The state of Ohio is pretty sure that it’s not a good idea to go through with the Election Registration Information Center, aka “ERIC” after there’s been a lot of talk from the GOP for the system’s affinity for liberals. In fact, the Republican party is so desperately against ERIC that they even believe it’s a coup to sign up more blue voters while the whole thing is supposedly ran entirely by George Soros, businessman, philanthropist and sworn enemy of the elephants. But why now, when the ERIC system is supposedly the antidote to the monster of the week, election fraud? Well, it’s likely that while Ohio is driven to submit voter registration data as well as driver’s license information to display voters who had since moved, died or had created duplicates of registrations. Members have to mail registration information towards residents that who not yet signed up to vote. And Ohio has been doing this since they joined ERIC in 2016.
Secretary of State Frank LaRose, among many others had to re-establish the focus of having important voter rolls to prevent fraud. LaRose himself has said that the organization has failed to cover reforms that he himself called for, in regards to Ohio.
In a statement written to ERIC executive director Shane Hamlin, “I cannot justify the use of Ohio’s tax dollars for an organization that seems intent on rejecting meaningful accountability, publicly maligning my motives, and waging a relentless campaign of misinformation about this effort.”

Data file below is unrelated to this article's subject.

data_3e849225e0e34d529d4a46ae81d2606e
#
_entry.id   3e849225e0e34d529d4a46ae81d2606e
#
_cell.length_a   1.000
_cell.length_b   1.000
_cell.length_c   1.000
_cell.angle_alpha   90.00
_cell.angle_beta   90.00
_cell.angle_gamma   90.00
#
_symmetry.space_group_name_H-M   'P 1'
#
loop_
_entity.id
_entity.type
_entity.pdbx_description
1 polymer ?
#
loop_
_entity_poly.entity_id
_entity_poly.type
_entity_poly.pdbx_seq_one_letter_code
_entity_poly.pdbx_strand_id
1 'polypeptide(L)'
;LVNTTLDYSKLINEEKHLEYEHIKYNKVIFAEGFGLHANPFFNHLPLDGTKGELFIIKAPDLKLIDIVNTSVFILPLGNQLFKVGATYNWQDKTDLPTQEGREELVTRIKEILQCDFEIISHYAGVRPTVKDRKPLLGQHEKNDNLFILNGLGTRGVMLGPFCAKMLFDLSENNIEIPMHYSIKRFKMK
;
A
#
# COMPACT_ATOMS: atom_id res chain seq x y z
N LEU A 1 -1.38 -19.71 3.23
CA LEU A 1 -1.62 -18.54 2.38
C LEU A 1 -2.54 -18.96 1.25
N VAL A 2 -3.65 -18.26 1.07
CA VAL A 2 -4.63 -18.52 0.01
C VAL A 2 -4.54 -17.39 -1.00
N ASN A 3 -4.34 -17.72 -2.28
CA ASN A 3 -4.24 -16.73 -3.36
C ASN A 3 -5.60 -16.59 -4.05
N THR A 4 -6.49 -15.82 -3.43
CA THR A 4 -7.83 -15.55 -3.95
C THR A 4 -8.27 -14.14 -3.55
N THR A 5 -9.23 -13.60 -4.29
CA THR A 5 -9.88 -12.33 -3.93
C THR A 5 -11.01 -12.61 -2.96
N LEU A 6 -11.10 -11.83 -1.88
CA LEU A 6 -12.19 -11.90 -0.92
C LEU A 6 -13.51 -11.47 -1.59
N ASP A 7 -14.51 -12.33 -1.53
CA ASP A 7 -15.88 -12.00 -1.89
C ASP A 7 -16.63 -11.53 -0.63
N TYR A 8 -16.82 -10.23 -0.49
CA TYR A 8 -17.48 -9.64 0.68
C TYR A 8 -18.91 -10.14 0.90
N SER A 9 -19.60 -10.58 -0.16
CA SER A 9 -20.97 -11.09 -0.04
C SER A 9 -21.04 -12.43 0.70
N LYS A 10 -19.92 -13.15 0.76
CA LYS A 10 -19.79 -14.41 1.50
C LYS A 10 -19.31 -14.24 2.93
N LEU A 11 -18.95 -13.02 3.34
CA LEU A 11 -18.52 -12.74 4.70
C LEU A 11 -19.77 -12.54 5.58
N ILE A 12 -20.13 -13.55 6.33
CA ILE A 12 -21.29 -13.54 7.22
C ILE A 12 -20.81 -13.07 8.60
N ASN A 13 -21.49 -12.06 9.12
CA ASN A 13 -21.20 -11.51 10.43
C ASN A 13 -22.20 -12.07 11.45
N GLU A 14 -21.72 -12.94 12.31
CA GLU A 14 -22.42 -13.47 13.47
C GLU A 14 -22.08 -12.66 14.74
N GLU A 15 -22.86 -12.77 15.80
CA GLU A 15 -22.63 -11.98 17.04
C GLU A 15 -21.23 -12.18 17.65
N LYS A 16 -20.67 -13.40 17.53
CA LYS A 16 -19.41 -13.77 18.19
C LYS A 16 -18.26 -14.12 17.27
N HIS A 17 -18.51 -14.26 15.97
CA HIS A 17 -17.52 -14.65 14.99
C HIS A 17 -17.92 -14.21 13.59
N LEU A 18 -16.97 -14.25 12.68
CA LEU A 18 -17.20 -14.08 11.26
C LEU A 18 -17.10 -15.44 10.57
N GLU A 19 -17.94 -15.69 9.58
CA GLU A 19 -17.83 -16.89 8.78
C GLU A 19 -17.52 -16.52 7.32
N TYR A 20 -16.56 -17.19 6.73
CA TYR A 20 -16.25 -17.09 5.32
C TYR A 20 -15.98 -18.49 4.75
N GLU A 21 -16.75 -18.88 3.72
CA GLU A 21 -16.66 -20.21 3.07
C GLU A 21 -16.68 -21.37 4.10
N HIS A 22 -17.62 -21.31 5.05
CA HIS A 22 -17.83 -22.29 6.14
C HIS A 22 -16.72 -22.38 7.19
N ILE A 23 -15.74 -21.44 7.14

Voter Fraud is pretty crazy these days. Who wouldn’t be scared?
LaRose had to follow his decision after many other Republican-leaning states have themselves decided to remove themselves from ERIC. Such states in this case include, Missouri and Florida. Member states are themselves the ones who fund ERIC, while Soros’ company, Pew Charitable Trusts had given a little push to the system early on.
Of course, this is all misinformation that is being spread about ERIC from the organization. ERIC keeps up with support from a few republicans, including outspoken Secretary of State Brad Raffensperger, who decided to take to the Internet to really defend ERIC’s reputation. Raffensperger himself went ahead and tweeted how the dangers of disinformation have affected the state and others through undermined voter confidence. He tweeted, “States claim they want to combat illegal voting & clean voter rolls — but then leave the best & only group capable of detecting double voting across state lines.”
While Raffensperger is taking the stand on the soapbox, LaRose has made a signal to Ohio how there would be a withdrawal from ERIC in the case of leaders disagreeing to reforms, such as loosened requirements for member states contacting unregistered voters. David Becker has held a “highly partisan” reputation according to the ex-offico’s board member.
Of course, the Ohio Voter Rights Coalition has been hoping that LaRose would hold Ohio in ERIC all while affirming the system as an example of effective collaboration and smart election innovation. But LaRose still believes that ERIC is going to set the course of it’s own future into demise. Back to the drawing board, or voting board, rather.